Melanie McDonagh

Stand up to terrorism? Count me out

Stand up to terrorism? Count me out
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Are we all standing united, then? Not letting anything divide us? Not giving way to bigotry or intolerance or hate? And we’re all going to be terrifically brave and go out to vote on Thursday, because that’s what the terrorists don’t want us to do… do they?

When I heard the news about the London Bridge attack, I felt a number of emotions pretty well together. Oh God, not again, was the first, followed by indignation, compassion, sympathy and admiration as appropriate for perpetrators, victims, police, passers by and the have-a-go cab driver. But the very next, perhaps simultaneous, reaction was ennui. Here we go again. Not another attack, not the obligatory responses. Not another day in which we all go through the motions of stating the obvious or concurring in sentiments laid down by other people. Ken Livingstone set out the template for the correct response to Islamist terrorism after the 7/7 attacks, in that celebrated statement in which he declared 'nothing will ever divide us', along with other terrifically inspirational sentiments. Ever since, it’s been exactly the same formula.

Personally, I’m not standing united with anyone I wouldn’t have stood next to anyway. And I think we’re all agreed that we’re going to vote on Thursday exactly as we would have done, or not done, already. Actually, can we put this completely bogus argument to bed right now? No-one seriously imagines we’re going to cancel the election. It’s just stupid. It’s not going to happen. Stop even talking about it.

Neither am I going to think differently about Islam, or Muslims as a result of all this. I am perfectly well aware, thank you, that the victims are very likely to be assisted in hospital by Muslim doctors and nurses who will be nice, compassionate people; indeed I am equally aware that (pace Caroline Lucas) that you are more likely to be treated by a Muslim than attacked by one. Lots of Muslims work in the NHS… do we need reminding? I am not going to feel remotely differently about my nice, civilised Muslim colleagues as a result of all this… of course, it’s going to be Godawful for them, and they’ve got enough to put up with, what with it being Ramadan, and having to go without food or drink in daylight (I suppose, incidentally, the attackers last night will have had the sociable evening meal that follows the end of the day’s fast).

It still isn’t going to alter my view that it is not coincidental that these attacks were carried out by Islamists, because there is a problem about Islam and violence which goes back to the precepts and example of the prophet of Islam. I’ll expand if you like, but I don’t think I need to. Do I need to point out, either, that Sadiq Khan is about as likely to sympathise with these attacks as I am? Do I need to qualify by saying that the overwhelming majority of Muslims are peaceable… I suppose, by the rules, I do.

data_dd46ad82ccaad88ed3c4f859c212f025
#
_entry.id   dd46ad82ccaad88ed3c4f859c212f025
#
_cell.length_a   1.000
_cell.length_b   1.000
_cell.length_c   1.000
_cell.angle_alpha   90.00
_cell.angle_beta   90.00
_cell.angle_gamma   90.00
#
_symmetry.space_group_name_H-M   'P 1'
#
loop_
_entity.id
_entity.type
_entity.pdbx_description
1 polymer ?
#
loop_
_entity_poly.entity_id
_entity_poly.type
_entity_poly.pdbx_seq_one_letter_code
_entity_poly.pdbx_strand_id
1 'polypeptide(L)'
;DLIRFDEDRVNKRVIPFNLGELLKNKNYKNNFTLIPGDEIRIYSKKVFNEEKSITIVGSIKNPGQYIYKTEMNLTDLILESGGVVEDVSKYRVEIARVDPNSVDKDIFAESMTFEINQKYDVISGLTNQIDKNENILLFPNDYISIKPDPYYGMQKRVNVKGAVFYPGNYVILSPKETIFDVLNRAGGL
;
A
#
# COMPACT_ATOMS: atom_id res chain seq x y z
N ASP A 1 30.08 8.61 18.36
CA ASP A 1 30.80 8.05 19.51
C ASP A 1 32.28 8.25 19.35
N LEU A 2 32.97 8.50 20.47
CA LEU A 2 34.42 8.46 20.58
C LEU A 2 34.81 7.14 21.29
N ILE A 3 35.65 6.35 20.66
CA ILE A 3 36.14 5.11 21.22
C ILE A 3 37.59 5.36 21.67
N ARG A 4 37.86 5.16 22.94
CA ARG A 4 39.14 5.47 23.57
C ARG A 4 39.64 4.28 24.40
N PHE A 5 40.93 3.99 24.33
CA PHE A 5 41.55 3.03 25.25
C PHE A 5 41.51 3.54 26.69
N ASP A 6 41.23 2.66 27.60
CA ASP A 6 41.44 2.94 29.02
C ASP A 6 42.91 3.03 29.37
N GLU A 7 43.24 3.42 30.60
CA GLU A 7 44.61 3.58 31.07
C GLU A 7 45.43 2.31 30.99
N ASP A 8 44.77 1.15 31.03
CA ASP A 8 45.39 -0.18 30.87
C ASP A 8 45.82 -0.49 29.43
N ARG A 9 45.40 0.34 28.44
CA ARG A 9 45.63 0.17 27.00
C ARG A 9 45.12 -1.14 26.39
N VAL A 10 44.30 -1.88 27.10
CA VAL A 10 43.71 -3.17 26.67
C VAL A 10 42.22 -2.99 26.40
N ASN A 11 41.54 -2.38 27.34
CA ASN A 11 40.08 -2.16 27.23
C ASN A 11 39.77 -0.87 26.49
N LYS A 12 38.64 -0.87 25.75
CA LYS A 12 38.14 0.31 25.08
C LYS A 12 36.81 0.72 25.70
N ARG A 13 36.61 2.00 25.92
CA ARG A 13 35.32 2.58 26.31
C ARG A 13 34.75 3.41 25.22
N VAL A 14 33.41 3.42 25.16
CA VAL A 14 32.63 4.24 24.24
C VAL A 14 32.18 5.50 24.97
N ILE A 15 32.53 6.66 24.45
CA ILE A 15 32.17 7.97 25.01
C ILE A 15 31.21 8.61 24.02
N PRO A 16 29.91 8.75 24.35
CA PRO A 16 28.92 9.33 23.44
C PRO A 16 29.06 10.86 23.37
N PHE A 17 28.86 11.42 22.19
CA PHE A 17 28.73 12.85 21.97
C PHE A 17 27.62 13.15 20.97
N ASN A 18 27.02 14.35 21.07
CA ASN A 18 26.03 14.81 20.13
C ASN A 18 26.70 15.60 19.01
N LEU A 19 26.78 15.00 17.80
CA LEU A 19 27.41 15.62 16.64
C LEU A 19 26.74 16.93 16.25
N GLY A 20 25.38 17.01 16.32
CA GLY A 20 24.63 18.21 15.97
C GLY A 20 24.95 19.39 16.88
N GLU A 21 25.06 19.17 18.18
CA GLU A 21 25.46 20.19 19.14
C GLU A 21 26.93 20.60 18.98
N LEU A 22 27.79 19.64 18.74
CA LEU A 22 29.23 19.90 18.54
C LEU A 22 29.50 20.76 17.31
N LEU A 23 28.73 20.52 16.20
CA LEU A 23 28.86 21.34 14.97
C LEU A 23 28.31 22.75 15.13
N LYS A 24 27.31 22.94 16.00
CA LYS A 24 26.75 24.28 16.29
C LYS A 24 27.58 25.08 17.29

The other obligatory requirement is that we establish in our own minds what the terrorists do not want us to do and then do the opposite. They do not want us to have fun, or walk on London’s most frequented thoroughfares, or go out to dinner, or vote, or be democratic, or be nice to other religions, do they? So we must do all these things, if necessary attending a concert given by Ariana Grande (and if it weren’t for the circumstances, I’d be pointing out that she sets an awful example to young girls by dressing like a tart; I also take a dim view of her giving up Catholicism because the church isn’t nice enough to gay people). Within reason, I don’t mind any of the above. I’d be quite happy, for instance, to go out to dinner at Rabot 1745, a rather nice restaurant owned by Hotel Chocolat right in the entrance to Borough Market where the jihadists ran amok, and pretend I was doing it in a Blitz spirit. Alas, I can’t afford to.

Instead, I’m going to do exactly what I was going to do anyway in London (go to mass; have lunch at home) and think what I was thinking anyway, and going to work tomorrow just as I was going to anyway, and behaving to people of other religions exactly as I would anyway. I’m not going to stand up to terrorism; I can’t be bothered.

Written byMelanie McDonagh

Melanie McDonagh is a leaderwriter for the Evening Standard and Spectator contributor. Irish, living in London.

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